Capitol reporter Mary Wilson covers Pennsylvania politics and issues at the Pennsylvania state capitol.
The state Supreme Court’s ruling to uphold a stay of execution for Terrance Williams doesn’t mean the convicted murderer is off death row. But lawyers aren’t yet sure when or if a new date will be set to put Williams to death.
They were racing the clock in the case of Williams the minute his death warrant was signed in early August, setting an October third execution.
The death by lethal injection sentence was halted by a Philadelphia judge who ruled evidence was suppressed in the trial that led to Williams receiving the death penalty. The state Supreme Court then ruled to uphold the stay. The court must still decide whether to uphold the lower court’s ruling that Williams must receive a new sentencing hearing.
“What this case would be sent back for… if the commonwealth’s appeal is denied, is a new sentencing, or penalty hearing, where the jury decides life without parole, or death,” said Victor Abreu, one of Williams’ attorneys.
“If the Pennsylvania Supreme Court overturns the grant of a new sentencing hearing, that could be a moment that would trigger a new warrant,” he said.
Lawyers are awaiting an order from the state’s high court to submit summaries of their arguments, which will give them some idea of the new timeline of the case.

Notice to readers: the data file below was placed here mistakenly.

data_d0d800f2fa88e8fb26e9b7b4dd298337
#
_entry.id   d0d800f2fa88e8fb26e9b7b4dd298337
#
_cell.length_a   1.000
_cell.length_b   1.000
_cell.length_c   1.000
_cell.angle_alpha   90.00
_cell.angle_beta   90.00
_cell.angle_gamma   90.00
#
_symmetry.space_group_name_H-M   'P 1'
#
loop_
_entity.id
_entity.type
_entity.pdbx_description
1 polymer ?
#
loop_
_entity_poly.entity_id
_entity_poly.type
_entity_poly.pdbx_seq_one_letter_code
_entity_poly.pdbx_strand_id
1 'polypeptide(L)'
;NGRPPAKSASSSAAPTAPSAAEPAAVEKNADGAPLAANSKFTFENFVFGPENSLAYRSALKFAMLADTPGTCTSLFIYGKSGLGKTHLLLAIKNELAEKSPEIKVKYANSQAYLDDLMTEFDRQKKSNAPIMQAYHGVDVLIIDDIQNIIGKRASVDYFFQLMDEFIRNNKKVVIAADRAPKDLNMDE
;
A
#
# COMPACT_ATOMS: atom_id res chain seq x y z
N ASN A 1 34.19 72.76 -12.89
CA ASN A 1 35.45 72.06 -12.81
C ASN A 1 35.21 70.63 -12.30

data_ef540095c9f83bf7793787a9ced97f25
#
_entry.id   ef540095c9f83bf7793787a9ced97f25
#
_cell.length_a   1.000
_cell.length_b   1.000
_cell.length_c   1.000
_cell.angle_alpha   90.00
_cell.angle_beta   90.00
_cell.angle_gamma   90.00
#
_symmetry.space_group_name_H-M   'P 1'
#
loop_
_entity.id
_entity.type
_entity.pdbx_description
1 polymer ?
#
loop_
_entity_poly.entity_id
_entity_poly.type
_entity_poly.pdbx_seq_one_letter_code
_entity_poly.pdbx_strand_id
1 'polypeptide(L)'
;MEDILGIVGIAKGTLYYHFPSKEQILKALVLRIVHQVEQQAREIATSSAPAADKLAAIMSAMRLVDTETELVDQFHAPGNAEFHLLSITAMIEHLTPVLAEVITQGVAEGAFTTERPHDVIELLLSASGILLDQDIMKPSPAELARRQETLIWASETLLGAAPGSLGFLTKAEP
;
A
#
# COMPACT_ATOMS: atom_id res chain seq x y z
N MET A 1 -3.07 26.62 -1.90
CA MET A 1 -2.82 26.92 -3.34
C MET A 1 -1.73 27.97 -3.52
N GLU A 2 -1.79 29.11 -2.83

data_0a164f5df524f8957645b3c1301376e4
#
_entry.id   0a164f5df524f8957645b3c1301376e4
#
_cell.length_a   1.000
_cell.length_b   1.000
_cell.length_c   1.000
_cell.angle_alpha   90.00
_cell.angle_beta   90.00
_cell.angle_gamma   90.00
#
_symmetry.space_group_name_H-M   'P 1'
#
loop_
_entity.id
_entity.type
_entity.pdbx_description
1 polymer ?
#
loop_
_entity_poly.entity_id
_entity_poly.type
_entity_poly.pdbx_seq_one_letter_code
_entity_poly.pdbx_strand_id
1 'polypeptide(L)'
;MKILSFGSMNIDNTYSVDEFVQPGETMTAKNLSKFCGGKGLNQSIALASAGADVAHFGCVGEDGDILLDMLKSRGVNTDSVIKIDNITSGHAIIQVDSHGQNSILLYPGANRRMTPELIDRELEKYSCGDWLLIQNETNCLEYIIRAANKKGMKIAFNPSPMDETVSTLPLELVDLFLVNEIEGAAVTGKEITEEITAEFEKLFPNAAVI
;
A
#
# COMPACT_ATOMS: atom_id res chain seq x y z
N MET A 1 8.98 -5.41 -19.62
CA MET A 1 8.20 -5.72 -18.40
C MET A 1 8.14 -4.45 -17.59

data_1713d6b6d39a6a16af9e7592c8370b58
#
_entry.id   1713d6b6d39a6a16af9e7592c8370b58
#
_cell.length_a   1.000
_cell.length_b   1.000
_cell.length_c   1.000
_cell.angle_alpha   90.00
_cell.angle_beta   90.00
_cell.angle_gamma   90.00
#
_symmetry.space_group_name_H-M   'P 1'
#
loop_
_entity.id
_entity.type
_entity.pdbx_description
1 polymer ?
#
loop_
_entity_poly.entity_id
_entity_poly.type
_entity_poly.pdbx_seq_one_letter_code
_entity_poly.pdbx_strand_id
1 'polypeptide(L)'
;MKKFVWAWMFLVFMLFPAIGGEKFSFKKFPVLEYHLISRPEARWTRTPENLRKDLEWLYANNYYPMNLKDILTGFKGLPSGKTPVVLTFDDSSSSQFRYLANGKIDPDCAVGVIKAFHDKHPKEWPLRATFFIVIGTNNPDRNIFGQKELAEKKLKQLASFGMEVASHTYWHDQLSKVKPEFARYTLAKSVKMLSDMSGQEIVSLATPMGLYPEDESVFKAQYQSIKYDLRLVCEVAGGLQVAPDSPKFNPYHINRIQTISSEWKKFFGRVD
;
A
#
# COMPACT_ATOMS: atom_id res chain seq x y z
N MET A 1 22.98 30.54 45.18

Williams was convicted for the 1984 murder of a man his lawyers say sexually abused him. Philadelphia Judge M. Teresa Sarmin, who stopped Williams’ execution, said he should get a new sentence from a jury that is presented with evidence of the abuse.
Williams has been on death row since his conviction in 1986. The most recent death warrant signed by Gov. Corbett was Williams’ second. His first was signed in 2005 by former Gov. Ed Rendell.
Gov. Corbett has said Pennsylvania is slow to schedule executions in death penalty cases because the local federal appeals court bogs cases down. But Abreu said the pace can be attributed to state and federal laws that have only relatively recently put limitations in place to move death penalty cases through the appeals process.
“There was once upon a time before 1996, no statute in Pennsylvania that required capital petitioners or anyone else to file for what is called post-conviction relief within any time period,” he said. “Now the statute requires you to file within a year of your sentence becoming final.”
Published in State House Sound Bitesback to top
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